This Gephi plug-in implements the Link Communities algorithm proposed in the paper:
Yong-Yeol Ahn, James P. Bagrow & Sune Lehmann, Link communities reveal multiscale complexity in networks, Nature 466, 761–764 (05 August 2010)
The algorithm purpose is to reveal communities in undirected and unweigthed networks. It is an agglomerative method (like hierarchical clustering) that compares two links and, if similarity value is below a fixed threshold, puts those links into the same community. This method maintains communities overlap, because a node can belong to multiple links and so to different communities.
This plugin has been developed by Danilo Domenino and Massimiliano Vella, under the supervision of Prof. Giancarlo Ruffo
Great Minds Think Alike is a word association game for iOS® that lets you build semantic concept networks and explore similarity relations between people, tags, and media. Starting from a word, build a chain by entering or selecting related terms among suggested options. You earn points entering new words or exploring content from Flickr, YouTube, Last.fm, Twitter, the Web, or other social media. Words are geo-tagged and players are linked to their Facebook profiles so you can find similar people near you.
Great Minds Think Alike is an instance of a Games With A Purpose (GWAP), or crowdsourcing through play, that are a class of digital games designed in a way that players can help solve hard computational problems while having fun. So, we invite to help science by playing games. Advancing research has never been so easy, or fun!
Great Minds Think Alike can be downloaded from the Apple Store for free and it has been developed by Rossano Schifanella in collaboration with our friends at Indiana University (IU). For more information, visit the Great Minds website that IU is hosting.
MobHinter, a recommender system for mobile devices proposed originally in 2008 and recently developed as part of IS4.MOBI project. MobHinter is designed for spreading of information on a geographic proximity basis, and it allows for timely advertising and notification of context-aware events.
Current Android implementation of MobHinter makes use of PhoneGap, that is a HTML 5 based mobile framework that supports many different platforms.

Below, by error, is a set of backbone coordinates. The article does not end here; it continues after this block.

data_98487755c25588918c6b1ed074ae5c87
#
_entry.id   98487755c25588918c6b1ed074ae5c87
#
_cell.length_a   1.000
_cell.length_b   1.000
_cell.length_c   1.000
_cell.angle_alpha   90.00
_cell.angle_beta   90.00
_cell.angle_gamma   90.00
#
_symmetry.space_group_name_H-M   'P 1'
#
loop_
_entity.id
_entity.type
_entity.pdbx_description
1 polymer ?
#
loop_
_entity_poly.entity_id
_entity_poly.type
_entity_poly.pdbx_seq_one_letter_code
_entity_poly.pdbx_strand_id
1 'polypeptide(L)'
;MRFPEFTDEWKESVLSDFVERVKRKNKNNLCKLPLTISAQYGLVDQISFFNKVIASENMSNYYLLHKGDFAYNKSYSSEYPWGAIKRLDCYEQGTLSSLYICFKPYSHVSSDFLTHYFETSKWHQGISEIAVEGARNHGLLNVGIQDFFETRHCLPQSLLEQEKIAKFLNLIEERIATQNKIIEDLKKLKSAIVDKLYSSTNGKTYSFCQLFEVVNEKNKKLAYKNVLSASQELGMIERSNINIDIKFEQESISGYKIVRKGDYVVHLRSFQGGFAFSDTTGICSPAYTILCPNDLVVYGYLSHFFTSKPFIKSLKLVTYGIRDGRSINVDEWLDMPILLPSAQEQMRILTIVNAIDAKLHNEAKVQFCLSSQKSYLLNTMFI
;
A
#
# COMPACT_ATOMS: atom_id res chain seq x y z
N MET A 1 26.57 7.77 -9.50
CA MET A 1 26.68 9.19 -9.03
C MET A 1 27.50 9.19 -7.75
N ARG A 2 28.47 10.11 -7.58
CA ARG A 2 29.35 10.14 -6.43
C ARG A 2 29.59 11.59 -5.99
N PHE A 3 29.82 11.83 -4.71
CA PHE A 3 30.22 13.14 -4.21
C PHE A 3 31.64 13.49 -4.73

We have a nice Prezi presentation of MobHinter (italian only, sorry!).
SocRec is a social-oriented recommender system developed for iPad that allows the aggregation, filtering, tagging and rating of content pulled from three popular social media (Flickr, YouTube, and LastFM). Social features have been included by means of Facebook API and OAuth identification. The user is allowed to tag and rate content to let a remote server learn something about his/her interests and tastes.
Likir is the infrastructure of a new structured Peer-to-Peer network (DHT) based on Kademlia that poses the user identity at the heart of its architectural design. The goal of Likir is to provide a simple, secure and general purpose framework to develop distributed identity-based applications and to make easier the integration between them. Likir has the potential to denote a real social network, in which each user interacts with others, through an extensible suite of custom applications, on the basis of the reciprocal knowledge of their identity.
DeHinter is a Peer-to-Peer (P2P) recommender system that exploits social filtering techniques in order to implement a fully decentralized resource sharing platform. The system provides to users a way to share, search and retrieve content in a scalable, flexible and efficient way. The spontaneous relationships between users that show similar interests shape highly connected thematic clusters that can be exploited to provide personalized advices. DeHinter’s goal is to reduce the impact of the information overload providing a decentralized, autonomous and efficient way to filter contents exploiting social-oriented phenomena. The P2P communication layer of DeHinter is based on the P2P Gnutella protocol, that is a fully distributed overlay network.
RD-PVR (Recommendation and Discovery for Personal Video Recorder) was a 15 months regional research project partially supported by the Torino Wireless Foundation, and commissioned by company InRete S.r.l.. The project aimed at creating an integrated recommendation system based on social networking and the so-called long tail of users, in the context of Personal Video Recorders and set top boxes enabling IPTV services. Social networking techniques of latest web-based services, have been exploited for pushing personalized programming to the end users, for social recommendation, and content control.
An old, but still adorable, computer-graphic short video clip with the goal of communicating, in an accessible way, some of the concepts behind computer technology. The video is still used in many introductory course of Computer Science at the University of Turin.